Recovered waste heat can give significant fuel savings

Much of the energy a ship produces are lost in the form of exhaust gases. But if you took better advantage of the waste heat from the exhaust gases, the ship would be able to save fuel and the environmental impact would be reduced.

Fredrik Ahlgren. Photo: Margareta Dahlqvist

Fredrik Ahlgren at the Kalmar Maritime Academy, Linnaeus University, shows in his licentiate thesis how a cruise ship can save 1372 kg of fuel per day, equivalent to 5.9% of the ship's average fuel consumption, by converting part of the waste heat from the exhaust gases into electrical energy.

Why have you chosen this particular area of ​​research?
- I have a great interest in new technology and a strong interest in environmental issues. As I have previously worked at sea, this research area was natural for me, and this is a way for me to feel that I can make a difference, Fredrik Ahlgren says.

The studies are based on one year of machinery data from the passenger ship M/S Birka, operating between Stockholm and Mariehamn. The cruise ship was chosen
because of its complex energy system and operating conditions, as it not only transports cargo from A to B, but must also maintain safety, comfort, recreation areas and restaurants for the passengers. This means that its energy system is generally more complex than an ordinary cargo ship.

Compared to other studies in the area, this study comprises a more thorough view of one single unit and its energy system over an extensive timeframe. The collected data have been run in various simulations to find out the best way to convert waste heat into energy in an organic Rankine cycle, ORC. A Rankine cycle uses waste heat to evaporate liquid. The steam is then expanded in a turbine to generate energy. The fluid is then condensed to a liquid phase again before it is pumped in return to the boiler in a closed system.

One fifth of the ship's electricity consumption
The simulations on the M/S Birka shows that the electricity generated by an ORC could be equivalent of up to one fifth of the ship's entire electricity consumption. But although the research shows how to save energy, Fredrik Ahlgren believe it will take time before this kind of energy efficiency will become a reality.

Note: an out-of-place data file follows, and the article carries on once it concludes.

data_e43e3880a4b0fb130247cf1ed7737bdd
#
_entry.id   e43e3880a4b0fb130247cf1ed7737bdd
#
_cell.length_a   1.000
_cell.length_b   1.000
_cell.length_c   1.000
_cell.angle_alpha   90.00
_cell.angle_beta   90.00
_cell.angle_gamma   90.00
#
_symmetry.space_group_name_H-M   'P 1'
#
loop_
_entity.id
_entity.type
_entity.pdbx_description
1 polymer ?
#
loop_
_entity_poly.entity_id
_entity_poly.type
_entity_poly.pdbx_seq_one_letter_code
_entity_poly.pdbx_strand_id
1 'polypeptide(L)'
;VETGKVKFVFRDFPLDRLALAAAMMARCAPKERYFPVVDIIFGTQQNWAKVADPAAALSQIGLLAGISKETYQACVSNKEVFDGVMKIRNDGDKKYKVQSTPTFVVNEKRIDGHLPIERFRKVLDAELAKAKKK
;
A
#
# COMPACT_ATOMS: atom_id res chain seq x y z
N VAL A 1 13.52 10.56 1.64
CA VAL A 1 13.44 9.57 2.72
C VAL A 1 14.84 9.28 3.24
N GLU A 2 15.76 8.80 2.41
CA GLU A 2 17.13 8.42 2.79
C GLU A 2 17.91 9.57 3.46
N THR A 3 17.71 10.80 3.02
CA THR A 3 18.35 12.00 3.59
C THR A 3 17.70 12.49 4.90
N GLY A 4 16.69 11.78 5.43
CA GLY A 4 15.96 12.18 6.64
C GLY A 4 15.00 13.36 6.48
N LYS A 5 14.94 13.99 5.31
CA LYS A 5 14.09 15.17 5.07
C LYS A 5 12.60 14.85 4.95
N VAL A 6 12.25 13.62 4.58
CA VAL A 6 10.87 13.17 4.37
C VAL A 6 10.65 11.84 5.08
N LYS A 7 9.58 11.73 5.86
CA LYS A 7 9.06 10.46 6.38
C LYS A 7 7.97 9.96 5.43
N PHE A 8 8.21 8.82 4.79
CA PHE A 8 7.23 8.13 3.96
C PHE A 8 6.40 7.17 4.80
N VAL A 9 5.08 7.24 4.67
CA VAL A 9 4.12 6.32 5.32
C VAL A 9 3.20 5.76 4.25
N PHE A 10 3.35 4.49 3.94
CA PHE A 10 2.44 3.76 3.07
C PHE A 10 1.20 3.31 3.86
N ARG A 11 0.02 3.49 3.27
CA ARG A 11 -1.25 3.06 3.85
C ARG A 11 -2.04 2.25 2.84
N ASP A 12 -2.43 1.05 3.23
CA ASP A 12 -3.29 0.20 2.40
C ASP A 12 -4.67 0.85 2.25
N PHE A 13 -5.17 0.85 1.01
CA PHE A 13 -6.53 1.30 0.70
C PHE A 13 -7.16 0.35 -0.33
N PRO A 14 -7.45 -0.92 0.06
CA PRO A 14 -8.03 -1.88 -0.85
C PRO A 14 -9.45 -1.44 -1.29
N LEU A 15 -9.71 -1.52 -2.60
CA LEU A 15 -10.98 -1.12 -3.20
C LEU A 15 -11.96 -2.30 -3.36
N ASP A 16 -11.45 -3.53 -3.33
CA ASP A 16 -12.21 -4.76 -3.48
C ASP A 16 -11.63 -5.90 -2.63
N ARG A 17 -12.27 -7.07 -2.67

- Unfortunately, I think that oil prices will have to go up significantly before it gets interesting. As long as an investment need to be paid off in a few years, a long-term profitable investment will probably not be interesting.

By actually being on board the ship and gathering data from machinery systems in operation, and by interviewing the crew, Fredrik Ahlgren has combined theoretical and academic theories and models with on-board best practice and working experience. A bridge has been built between theoretical simulations and data logged on board the ship and the main contribution of the combined results is a better and more thorough understanding of how energy efficiency can be optimised from an operational point of view. theoretical framework to the data measured on board.

What will be your next step?
- I stand somewhat at a crossroad right now. Either I continue with cruise ships and expand my studies to more ships and technical solutions, or take a wider perspective and look at the role of technology in combination with humans who operates the ships. Does energy efficiency really lead to lower energy usage? Fredrik Ahlgren says.

According to the IMO, the UN International Maritime Organization, the shipping is expected to increase by 200-300 percent by the year of 2050. With that in mind, it is of utmost importance for shipping to reduce its climate impact.

How do you think your research can contribute to a better climate?
- Above all, we need to evaluate how existing technical solutions are working within a vessel's system today. Any research that leads to improved use of available technology provides at least a theoretical possibility to reduce climate impact, Fredrik Ahlgren says.